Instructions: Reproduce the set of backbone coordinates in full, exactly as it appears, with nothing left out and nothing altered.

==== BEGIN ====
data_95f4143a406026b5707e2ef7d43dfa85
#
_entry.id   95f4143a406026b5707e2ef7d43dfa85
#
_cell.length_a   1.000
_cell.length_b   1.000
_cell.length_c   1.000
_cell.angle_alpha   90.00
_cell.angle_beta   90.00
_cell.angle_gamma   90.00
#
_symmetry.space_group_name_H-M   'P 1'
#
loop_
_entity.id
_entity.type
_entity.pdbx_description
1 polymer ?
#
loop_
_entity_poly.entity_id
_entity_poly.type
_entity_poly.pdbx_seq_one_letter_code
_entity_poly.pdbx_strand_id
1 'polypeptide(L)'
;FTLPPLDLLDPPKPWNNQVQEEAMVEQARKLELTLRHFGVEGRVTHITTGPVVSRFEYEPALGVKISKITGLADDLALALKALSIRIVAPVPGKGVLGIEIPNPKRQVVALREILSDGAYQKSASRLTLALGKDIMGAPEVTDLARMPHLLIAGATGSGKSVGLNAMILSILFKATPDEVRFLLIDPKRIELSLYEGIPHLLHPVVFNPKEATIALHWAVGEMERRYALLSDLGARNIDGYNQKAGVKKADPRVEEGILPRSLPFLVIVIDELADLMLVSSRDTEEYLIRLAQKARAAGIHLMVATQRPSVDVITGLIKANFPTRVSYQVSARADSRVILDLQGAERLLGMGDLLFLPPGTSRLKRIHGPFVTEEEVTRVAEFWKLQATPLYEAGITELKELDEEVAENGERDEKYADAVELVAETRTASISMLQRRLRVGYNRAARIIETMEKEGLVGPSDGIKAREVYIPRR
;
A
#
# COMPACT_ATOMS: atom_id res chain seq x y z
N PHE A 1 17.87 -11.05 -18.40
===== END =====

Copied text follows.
data_95f4143a406026b5707e2ef7d43dfa85
#
_entry.id   95f4143a406026b5707e2ef7d43dfa85
#
_cell.length_a   1.000
_cell.length_b   1.000
_cell.length_c   1.000
_cell.angle_alpha   90.00
_cell.angle_beta   90.00
_cell.angle_gamma   90.00
#
_symmetry.space_group_name_H-M   'P 1'
#
loop_
_entity.id
_entity.type
_entity.pdbx_description
1 polymer ?
#
loop_
_entity_poly.entity_id
_entity_poly.type
_entity_poly.pdbx_seq_one_letter_code
_entity_poly.pdbx_strand_id
1 'polypeptide(L)'
;FTLPPLDLLDPPKPWNNQVQEEAMVEQARKLELTLRHFGVEGRVTHITTGPVVSRFEYEPALGVKISKITGLADDLALALKALSIRIVAPVPGKGVLGIEIPNPKRQVVALREILSDGAYQKSASRLTLALGKDIMGAPEVTDLARMPHLLIAGATGSGKSVGLNAMILSILFKATPDEVRFLLIDPKRIELSLYEGIPHLLHPVVFNPKEATIALHWAVGEMERRYALLSDLGARNIDGYNQKAGVKKADPRVEEGILPRSLPFLVIVIDELADLMLVSSRDTEEYLIRLAQKARAAGIHLMVATQRPSVDVITGLIKANFPTRVSYQVSARADSRVILDLQGAERLLGMGDLLFLPPGTSRLKRIHGPFVTEEEVTRVAEFWKLQATPLYEAGITELKELDEEVAENGERDEKYADAVELVAETRTASISMLQRRLRVGYNRAARIIETMEKEGLVGPSDGIKAREVYIPRR
;
A
#
# COMPACT_ATOMS: atom_id res chain seq x y z
N PHE A 1 17.87 -11.05 -18.40